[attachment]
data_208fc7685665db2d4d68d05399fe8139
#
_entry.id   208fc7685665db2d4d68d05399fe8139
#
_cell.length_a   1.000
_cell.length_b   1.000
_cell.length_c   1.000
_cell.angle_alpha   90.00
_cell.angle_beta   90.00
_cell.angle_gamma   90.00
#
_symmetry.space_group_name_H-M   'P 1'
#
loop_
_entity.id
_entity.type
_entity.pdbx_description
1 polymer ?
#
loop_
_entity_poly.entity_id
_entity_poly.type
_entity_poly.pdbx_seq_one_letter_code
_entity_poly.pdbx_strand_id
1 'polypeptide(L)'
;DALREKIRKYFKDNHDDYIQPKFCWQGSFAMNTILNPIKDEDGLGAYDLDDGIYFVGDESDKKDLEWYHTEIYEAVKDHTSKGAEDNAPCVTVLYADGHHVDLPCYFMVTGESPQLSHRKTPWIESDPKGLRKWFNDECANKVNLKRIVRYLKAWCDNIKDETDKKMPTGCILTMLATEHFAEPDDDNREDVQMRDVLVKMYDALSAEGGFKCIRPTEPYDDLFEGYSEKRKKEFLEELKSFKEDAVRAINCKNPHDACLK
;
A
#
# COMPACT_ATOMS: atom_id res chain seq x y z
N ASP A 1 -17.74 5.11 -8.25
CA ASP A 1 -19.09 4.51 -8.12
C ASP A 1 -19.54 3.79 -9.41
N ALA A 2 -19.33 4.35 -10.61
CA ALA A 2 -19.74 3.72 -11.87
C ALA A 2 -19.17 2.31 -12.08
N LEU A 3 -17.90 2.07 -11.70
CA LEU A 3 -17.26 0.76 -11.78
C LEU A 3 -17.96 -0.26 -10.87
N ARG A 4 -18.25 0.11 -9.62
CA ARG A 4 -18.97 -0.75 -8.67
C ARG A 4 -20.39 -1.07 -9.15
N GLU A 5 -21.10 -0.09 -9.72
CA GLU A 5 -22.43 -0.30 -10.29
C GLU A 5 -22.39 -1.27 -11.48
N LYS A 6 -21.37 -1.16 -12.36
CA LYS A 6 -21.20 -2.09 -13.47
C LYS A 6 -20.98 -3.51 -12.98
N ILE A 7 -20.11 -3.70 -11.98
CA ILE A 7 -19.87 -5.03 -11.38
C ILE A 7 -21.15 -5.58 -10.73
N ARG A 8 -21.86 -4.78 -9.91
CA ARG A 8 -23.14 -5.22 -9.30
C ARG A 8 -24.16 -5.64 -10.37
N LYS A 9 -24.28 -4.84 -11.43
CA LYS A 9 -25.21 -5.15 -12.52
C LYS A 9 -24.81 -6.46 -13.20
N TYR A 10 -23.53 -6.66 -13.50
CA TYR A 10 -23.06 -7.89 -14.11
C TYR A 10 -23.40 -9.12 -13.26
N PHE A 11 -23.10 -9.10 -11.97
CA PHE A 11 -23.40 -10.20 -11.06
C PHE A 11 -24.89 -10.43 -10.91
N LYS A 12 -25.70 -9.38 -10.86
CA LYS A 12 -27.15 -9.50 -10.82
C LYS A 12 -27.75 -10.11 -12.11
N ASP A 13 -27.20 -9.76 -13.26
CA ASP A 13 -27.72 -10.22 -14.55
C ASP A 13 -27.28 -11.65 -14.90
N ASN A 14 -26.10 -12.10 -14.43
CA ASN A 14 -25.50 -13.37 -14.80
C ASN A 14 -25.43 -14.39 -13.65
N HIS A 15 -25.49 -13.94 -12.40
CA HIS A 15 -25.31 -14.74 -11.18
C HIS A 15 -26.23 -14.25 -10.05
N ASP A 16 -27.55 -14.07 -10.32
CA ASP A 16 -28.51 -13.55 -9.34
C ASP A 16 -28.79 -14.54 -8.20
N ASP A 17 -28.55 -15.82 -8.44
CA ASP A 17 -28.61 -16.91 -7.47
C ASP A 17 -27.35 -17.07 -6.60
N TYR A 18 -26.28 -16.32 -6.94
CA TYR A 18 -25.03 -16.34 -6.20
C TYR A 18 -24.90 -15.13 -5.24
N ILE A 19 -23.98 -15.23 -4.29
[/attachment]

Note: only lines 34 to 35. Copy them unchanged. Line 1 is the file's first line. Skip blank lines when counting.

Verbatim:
N ALA A 2 -19.33 4.35 -10.61
CA ALA A 2 -19.74 3.72 -11.87